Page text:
Photoepilator light energy was launched in 1969 and was developed from research into laser hair removal. Photoepilators use a burst of filtered light directed at one hair at a time. Following the focus of the light, the hair is tweezed. Like any laser and light instrument, the light utilized in the device is targeted contrary to the blood and melanin pigments in the hair and heats them up. To enable this process, fibre-optic probes were inserted in to the hair follicle through that your light was flashed. There’s no clinical data published so far to guide any permanency claims and there’s no established data on its effectiveness.
The tweezer method having its unsubstantiated claim of ‘permanent hair removal’ was initially patented in 1959. This method functions passing an electric energy through the tweezers, which holds the hair on the surface of your skin by grasping them for several minutes. Electricity enters through the hair to its root and claims to permanently damage it. The scientific community has reservations since the claim of electricity destroying the basis of the hair does not have any scientific backup.
Transcutaneous and Transdermal offers ‘permanent Hair Removal’ but no clinical data has been published currently to ascertain the claim that permanent hair removal is possible using these methods. In 1985 when the utilization of AC electric tweezers was stopped, the manufacturers made some modifications in the apparatus. Adhesive patches in place of cotton swabs were introduced and a name change into transcutaneous hair removal. It uses the thought of direct current (DC) 永久脫毛 for transdermal delivery of drugs (iontophoresis) without the utilization of a needle. A DC electric energy is passed via a conductive gel on the surface of your skin via an adhesive patch positioned on the skin. The hair root is claimed to be damaged permanently by the electric energy that travels down to the hair follicle.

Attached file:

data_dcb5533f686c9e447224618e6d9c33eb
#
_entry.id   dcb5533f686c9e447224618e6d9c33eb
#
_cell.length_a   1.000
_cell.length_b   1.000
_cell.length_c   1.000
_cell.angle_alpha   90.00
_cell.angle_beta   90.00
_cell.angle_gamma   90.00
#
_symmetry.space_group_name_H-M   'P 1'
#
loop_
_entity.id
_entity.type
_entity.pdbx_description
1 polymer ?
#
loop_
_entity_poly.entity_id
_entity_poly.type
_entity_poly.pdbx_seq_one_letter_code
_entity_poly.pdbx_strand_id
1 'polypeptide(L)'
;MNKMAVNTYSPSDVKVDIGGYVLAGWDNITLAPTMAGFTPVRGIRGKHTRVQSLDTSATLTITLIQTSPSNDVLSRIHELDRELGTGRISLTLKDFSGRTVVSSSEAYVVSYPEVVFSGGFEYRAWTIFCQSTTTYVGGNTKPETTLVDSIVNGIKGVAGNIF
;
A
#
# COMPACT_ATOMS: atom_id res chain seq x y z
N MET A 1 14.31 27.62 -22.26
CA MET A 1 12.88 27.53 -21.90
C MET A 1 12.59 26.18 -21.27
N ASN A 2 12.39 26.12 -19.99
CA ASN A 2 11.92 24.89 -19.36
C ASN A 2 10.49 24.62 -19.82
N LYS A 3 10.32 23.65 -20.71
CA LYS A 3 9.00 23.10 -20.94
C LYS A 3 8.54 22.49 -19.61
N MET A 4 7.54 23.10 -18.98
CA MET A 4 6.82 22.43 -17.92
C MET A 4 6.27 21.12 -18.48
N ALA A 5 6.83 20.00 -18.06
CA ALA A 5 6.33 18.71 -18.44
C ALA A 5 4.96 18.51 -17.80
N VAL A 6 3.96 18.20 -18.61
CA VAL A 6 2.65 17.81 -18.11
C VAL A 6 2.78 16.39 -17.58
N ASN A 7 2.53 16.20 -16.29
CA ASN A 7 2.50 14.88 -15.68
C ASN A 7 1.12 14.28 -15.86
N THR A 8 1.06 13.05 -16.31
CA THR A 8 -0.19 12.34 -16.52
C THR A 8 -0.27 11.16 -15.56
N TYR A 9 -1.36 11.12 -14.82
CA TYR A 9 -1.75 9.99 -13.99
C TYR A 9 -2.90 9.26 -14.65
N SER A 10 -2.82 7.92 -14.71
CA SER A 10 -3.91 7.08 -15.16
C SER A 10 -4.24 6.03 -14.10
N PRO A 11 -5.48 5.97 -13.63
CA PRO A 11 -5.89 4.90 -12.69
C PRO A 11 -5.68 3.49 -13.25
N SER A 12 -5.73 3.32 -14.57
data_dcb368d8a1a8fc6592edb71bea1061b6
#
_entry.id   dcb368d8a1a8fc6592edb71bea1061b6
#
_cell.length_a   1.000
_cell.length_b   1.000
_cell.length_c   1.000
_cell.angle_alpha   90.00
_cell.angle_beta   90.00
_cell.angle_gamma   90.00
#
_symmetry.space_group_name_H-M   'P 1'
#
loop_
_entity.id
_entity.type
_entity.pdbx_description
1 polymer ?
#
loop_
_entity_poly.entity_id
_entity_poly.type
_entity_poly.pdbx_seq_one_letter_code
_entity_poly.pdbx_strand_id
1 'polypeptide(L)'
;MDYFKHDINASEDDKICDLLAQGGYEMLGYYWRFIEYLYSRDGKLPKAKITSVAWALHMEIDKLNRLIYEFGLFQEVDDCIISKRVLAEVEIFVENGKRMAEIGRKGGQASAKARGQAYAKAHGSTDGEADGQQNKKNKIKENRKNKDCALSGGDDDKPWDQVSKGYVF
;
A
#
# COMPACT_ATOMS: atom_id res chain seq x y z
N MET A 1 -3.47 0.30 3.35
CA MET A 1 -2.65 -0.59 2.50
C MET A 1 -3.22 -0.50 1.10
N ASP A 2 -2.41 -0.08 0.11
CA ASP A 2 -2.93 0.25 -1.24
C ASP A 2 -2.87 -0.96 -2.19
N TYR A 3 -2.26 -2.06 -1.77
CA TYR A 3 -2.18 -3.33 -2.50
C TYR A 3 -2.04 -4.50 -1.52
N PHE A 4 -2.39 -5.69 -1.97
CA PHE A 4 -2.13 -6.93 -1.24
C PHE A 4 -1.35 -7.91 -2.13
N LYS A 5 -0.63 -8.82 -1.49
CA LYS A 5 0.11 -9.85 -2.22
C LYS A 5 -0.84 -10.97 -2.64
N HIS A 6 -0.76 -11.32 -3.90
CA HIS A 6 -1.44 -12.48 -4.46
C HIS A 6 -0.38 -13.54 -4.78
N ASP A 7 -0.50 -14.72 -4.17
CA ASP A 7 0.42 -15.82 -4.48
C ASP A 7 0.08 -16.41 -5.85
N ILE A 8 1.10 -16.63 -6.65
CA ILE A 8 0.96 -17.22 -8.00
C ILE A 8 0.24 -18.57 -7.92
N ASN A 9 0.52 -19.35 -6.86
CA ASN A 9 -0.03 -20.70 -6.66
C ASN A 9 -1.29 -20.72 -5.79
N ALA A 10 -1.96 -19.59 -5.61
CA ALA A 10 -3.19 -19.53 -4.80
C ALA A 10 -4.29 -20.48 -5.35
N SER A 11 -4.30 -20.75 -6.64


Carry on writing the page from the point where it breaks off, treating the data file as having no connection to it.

Up to now no clinical data is available and the laws of physics do not support the claims produced by the manufacturers. Hair doesn’t conduct electricity but skin does. As electricity passes through the medium of poor resistance, it will spread along the outer lining of your skin rather than passing through the hair. Therefore, as with the tweezer method, the argument so it will reach the basis of the hair to destroy it does not have any scientific backup.
Ultrasound hair removal claims that ultrasound waves are channelled precisely down the hair shaft and in the act they transform to thermal energy that super heats the hair growth areas and inhibits regrowth. It’s stated that the waves are bound to the hair shaft and do not dissipate into your skin prevents any side effects.
Ultrasound hair removal offers ‘total hair removal’ and claims to function as the ‘next generation of longterm hair removal devices’ ;.It states in its marketing material it is ‘The hair removal solution’ and that ‘no additional hair appears in the same follicle proving that this is a long-term treatment’ ;.The FDA has not given the results currently regarding an application to advertise in April 2010 of the latest device.